Sunny Summer Will Bring Sweeter N.Y. Apples
Apples and cider will be super sweet this year. That is the consensus of state apple growers of the crop that got off to a wet start last spring but has been basking in sun all summer. The abundance of sun means apples will have higher sugar content, or brix levels.
“Sunny weather means sweeter fruit, and happy apple eaters,” said Jim Allen, president of the Fishers, N.Y.-based New York Apple Association (NYAA), whose member-growers are expected to have “a strong, tasty crop…and plenty of apples in the marketplace before anyone else. Consumers are going to be delighted with our quality this year,” Allen added.
Consumers should be seeing fresh-picked local apples in the next couple weeks in some lower Hudson Valley locations. Orchards in other parts of the state will have fresh crop apples later in August. The season will get underway in earnest in early September when the McIntosh variety is picked, while the harvest will last through late October or early November.
The crop is pretty much right on time, despite a slower start to bloom in the spring due to heavy rains, according to Empire State growers, who predict the statewide crop will be at or near last year’s crop size of approximately 30.3 million bushels. That number will still easily keep New York ranked second in apple production nationwide behind Washington State.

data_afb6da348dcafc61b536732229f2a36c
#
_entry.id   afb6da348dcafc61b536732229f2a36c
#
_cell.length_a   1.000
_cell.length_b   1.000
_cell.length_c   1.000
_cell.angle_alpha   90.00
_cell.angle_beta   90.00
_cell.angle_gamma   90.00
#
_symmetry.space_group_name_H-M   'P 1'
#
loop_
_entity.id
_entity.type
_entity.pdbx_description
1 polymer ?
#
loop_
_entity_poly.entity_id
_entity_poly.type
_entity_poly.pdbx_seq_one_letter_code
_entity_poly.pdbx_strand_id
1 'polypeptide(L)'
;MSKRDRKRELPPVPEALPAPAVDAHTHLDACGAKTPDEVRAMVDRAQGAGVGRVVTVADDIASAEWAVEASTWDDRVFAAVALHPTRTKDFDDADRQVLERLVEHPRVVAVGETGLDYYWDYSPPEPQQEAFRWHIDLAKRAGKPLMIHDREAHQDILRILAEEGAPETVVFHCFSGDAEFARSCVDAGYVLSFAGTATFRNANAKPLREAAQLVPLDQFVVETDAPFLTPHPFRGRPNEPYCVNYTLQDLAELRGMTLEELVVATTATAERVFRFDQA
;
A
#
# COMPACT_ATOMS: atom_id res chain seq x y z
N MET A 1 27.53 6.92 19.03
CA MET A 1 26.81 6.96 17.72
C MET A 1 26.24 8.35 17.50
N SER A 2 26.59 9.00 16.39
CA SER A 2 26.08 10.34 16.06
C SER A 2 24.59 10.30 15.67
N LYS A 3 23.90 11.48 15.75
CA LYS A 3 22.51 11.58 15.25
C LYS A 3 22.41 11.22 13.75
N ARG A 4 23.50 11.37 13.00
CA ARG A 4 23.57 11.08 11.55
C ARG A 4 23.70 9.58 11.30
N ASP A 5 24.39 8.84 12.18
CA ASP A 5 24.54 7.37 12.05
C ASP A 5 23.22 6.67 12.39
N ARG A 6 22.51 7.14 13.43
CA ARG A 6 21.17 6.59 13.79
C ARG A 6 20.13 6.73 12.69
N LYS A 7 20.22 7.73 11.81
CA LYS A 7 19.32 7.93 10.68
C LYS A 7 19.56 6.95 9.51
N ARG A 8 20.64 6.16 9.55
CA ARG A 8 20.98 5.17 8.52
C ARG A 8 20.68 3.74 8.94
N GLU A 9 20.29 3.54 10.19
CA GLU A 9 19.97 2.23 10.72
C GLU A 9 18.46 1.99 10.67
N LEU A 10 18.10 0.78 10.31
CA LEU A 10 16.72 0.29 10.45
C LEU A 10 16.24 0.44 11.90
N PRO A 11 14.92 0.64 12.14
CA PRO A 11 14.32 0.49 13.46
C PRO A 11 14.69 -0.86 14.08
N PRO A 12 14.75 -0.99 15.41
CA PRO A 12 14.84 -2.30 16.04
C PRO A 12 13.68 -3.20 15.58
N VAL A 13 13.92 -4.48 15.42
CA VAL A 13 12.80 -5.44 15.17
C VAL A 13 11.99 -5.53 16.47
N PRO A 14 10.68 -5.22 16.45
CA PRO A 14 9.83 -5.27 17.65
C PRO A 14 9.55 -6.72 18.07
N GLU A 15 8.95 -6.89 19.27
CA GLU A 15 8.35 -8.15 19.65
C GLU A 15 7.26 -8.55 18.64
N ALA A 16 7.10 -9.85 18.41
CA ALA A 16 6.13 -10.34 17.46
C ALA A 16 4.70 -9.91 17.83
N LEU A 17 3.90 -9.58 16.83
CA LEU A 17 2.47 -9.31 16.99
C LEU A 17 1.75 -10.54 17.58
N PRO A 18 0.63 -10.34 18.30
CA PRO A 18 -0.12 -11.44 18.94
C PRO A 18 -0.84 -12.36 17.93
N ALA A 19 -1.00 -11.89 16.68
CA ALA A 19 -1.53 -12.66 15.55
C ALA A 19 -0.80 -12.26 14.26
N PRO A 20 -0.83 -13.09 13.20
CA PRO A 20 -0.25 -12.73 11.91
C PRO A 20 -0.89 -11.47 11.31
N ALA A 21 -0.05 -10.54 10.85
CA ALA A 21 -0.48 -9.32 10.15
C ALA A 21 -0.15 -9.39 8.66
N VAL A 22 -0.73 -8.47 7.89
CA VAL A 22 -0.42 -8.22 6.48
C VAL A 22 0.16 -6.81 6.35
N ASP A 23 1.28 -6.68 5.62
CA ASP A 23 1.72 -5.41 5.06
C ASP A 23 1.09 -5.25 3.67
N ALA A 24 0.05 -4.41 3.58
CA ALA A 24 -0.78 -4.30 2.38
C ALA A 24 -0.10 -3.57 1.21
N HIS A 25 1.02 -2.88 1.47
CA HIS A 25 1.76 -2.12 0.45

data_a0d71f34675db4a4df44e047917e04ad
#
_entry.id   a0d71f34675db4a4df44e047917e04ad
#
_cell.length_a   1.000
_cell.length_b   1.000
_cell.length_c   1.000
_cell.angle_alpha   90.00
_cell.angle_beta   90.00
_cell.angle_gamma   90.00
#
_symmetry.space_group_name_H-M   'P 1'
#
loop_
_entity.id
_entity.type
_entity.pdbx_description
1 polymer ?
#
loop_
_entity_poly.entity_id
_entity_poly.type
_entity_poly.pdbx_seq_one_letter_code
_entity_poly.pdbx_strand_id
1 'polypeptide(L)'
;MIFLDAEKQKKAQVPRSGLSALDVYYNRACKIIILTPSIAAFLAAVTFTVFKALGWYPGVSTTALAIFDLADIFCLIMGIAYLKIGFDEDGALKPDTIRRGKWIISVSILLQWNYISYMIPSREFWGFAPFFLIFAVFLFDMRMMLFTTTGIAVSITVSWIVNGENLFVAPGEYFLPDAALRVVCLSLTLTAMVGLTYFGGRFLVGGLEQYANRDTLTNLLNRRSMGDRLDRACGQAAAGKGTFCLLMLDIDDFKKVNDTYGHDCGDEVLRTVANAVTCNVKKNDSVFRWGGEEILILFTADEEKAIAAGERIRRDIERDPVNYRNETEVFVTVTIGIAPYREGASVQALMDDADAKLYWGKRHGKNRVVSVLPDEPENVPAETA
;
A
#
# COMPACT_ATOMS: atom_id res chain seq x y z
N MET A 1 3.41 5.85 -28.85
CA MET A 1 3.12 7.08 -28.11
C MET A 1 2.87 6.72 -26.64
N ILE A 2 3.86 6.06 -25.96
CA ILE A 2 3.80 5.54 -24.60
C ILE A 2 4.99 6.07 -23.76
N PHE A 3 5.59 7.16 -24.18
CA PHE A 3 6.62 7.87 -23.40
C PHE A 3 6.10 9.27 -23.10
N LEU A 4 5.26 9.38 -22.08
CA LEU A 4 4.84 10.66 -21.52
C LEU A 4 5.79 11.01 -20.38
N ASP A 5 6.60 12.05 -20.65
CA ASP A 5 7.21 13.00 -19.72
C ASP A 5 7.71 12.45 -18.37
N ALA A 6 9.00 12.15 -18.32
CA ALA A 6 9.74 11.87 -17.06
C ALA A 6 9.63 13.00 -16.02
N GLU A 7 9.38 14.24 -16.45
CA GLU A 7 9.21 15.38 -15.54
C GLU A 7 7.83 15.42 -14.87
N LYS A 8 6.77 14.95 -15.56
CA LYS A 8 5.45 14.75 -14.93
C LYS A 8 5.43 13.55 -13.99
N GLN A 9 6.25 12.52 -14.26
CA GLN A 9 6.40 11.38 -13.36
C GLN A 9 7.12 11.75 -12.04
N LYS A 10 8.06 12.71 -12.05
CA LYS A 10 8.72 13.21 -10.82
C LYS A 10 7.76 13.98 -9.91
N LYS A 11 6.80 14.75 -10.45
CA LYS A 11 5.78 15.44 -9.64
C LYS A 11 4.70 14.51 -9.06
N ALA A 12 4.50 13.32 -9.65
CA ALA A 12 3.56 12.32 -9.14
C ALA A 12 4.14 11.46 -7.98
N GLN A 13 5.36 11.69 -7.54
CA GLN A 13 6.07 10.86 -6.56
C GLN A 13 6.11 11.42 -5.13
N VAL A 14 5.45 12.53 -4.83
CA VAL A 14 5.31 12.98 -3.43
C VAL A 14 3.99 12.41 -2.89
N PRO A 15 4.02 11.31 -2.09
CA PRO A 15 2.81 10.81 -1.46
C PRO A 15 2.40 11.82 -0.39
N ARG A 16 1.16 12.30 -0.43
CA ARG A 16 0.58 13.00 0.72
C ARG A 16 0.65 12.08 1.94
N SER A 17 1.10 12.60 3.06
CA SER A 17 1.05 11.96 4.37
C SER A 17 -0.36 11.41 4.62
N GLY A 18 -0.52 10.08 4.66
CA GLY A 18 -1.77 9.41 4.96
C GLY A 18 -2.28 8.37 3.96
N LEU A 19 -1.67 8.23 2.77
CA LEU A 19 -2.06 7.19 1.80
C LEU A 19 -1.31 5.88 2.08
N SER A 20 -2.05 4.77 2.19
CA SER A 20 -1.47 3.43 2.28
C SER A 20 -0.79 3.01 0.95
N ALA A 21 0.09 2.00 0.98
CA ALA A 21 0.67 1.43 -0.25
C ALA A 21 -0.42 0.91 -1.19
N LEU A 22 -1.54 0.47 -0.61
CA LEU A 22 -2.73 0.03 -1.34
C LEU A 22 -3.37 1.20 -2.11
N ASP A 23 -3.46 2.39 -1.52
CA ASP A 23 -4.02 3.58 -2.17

Early season varieties, like Jersey Mac and Tydeman will be the first apples off the New York trees. Later in August, growers will pick Ginger Gold and Paula Red, sometimes called “The Girls of Summer.” The McIntosh harvest, considered the traditional “kick off” to the apple season, will begin in early September in most regions, a little later in the Lake Champlain area.
The state’s crop of traditional varieties like McIntosh and Empire look promising, growers said. Popular varieties like Honeycrisp, Gala and Cortland also look good. High demand for homegrown fruit is driving consumers to fresh New York apples in bigger numbers than ever before, according to retailers and growers.
More and more data from the world’s top research institutions are proving that apples really do help keep the doctor away, which is also helping move apples off the produce shelves in record numbers. “Apples are a tasty and convenient way for families to enjoy a healthy snack,” Allen said.